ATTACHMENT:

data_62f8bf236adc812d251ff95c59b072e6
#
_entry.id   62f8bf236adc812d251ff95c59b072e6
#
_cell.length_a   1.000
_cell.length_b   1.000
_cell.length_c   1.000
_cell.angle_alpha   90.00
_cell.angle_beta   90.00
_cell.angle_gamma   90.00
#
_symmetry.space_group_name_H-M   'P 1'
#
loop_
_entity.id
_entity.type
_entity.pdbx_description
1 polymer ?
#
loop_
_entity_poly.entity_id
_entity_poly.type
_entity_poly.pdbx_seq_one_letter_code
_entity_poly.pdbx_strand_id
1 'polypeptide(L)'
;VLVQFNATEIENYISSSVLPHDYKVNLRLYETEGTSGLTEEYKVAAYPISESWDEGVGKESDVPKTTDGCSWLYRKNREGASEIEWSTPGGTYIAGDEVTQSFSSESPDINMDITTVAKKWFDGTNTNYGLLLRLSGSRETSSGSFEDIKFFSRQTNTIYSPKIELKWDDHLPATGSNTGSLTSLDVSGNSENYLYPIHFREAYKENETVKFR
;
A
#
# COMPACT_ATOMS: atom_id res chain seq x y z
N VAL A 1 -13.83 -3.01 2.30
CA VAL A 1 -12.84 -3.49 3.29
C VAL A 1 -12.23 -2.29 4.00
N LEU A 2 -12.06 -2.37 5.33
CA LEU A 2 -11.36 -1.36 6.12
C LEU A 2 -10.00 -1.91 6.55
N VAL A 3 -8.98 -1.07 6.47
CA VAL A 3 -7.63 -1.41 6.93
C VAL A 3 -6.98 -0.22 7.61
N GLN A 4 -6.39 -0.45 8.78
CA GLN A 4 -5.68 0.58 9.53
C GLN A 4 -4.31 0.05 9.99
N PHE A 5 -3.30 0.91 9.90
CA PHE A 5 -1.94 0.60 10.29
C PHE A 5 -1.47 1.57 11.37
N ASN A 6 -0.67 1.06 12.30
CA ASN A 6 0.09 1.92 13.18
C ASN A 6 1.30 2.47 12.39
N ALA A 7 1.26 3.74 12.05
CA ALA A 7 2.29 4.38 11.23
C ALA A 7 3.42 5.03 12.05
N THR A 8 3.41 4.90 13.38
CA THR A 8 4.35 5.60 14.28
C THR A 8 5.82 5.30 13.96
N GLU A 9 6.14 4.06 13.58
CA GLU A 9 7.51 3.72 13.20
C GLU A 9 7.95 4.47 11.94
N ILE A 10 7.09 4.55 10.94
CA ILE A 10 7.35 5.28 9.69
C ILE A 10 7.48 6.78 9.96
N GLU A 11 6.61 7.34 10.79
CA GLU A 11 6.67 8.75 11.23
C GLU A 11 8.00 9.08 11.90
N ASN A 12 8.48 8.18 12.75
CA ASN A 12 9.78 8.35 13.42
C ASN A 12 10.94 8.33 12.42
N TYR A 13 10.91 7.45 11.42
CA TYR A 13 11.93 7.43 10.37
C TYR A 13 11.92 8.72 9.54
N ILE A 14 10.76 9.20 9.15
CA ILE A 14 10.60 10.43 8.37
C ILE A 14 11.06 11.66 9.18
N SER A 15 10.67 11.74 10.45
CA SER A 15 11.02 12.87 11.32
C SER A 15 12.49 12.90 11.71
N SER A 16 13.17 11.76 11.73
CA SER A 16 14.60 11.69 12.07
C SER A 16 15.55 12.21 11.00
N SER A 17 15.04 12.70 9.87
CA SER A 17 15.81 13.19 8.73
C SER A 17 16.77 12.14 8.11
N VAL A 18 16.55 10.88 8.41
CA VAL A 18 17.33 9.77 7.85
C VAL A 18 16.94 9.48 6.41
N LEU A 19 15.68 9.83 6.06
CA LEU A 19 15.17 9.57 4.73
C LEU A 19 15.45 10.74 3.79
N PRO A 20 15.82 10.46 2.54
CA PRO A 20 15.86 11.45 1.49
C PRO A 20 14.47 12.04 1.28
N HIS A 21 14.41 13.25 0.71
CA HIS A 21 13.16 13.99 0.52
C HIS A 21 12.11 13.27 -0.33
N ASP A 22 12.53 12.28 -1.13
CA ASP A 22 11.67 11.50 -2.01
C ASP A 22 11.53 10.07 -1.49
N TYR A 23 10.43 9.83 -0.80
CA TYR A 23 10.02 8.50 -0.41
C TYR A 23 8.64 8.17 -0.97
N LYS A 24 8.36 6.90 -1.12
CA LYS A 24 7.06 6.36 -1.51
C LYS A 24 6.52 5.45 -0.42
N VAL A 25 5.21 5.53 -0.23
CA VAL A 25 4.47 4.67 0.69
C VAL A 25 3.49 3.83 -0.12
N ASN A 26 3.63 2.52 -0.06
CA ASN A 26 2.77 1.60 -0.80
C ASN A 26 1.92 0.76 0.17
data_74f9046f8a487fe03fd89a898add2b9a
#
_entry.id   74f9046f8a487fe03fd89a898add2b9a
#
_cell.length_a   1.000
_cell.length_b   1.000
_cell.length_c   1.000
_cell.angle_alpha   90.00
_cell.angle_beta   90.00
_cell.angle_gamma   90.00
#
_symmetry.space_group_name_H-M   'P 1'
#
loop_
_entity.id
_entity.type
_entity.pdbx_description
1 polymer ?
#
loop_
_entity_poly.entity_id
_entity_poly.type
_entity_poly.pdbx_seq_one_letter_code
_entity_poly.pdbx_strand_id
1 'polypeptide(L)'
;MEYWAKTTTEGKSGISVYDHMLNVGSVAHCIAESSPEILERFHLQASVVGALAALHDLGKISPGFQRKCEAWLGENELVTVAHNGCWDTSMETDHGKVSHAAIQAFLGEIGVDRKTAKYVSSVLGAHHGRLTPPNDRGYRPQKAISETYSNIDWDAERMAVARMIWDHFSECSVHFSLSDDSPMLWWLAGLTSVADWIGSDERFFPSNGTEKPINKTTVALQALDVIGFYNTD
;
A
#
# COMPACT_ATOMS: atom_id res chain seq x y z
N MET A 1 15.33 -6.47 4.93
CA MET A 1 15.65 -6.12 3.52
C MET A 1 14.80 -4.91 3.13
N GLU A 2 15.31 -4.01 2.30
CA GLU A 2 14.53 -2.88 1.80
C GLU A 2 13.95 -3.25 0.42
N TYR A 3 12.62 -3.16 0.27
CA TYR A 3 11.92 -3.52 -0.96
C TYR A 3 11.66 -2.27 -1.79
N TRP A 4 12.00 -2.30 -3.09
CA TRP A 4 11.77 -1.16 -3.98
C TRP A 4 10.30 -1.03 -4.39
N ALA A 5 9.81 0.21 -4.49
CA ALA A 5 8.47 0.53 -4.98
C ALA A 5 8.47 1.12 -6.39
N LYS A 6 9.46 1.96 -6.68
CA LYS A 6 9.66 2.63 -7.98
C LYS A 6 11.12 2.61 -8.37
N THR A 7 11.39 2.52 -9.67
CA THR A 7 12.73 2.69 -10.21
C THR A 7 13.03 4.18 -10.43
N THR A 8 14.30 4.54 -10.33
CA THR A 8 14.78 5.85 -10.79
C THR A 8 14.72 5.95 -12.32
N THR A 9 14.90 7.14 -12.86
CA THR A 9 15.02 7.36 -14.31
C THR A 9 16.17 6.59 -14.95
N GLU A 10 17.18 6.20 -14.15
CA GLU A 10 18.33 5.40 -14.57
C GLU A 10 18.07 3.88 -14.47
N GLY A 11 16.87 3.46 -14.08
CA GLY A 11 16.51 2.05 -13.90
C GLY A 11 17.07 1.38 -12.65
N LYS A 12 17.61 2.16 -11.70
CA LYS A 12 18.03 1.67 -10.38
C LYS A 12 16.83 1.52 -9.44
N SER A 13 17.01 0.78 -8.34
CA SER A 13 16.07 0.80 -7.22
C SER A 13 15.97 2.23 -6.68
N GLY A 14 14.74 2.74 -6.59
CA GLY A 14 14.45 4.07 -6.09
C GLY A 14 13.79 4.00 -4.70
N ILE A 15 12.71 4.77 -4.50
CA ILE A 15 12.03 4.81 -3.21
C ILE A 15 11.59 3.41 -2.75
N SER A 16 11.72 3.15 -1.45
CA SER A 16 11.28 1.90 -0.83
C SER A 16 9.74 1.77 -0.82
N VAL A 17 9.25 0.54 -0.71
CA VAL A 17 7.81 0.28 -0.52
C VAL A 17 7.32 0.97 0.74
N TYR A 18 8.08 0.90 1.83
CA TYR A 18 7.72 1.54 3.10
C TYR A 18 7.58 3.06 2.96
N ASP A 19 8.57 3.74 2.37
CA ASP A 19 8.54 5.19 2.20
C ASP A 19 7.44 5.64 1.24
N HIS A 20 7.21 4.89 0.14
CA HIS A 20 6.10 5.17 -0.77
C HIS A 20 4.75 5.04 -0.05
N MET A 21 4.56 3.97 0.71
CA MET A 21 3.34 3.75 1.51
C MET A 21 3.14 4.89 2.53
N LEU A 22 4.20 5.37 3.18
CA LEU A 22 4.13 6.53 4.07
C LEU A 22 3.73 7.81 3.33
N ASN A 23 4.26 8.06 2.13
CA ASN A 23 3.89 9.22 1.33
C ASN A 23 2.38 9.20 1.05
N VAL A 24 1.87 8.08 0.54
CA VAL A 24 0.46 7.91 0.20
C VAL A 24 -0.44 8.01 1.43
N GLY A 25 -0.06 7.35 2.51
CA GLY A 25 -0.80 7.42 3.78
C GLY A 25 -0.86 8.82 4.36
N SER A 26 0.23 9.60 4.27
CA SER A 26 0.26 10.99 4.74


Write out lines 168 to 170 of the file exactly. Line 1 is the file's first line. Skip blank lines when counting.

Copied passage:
C GLU A 10 18.07 3.88 -14.47
N GLY A 11 16.87 3.46 -14.08
CA GLY A 11 16.51 2.05 -13.90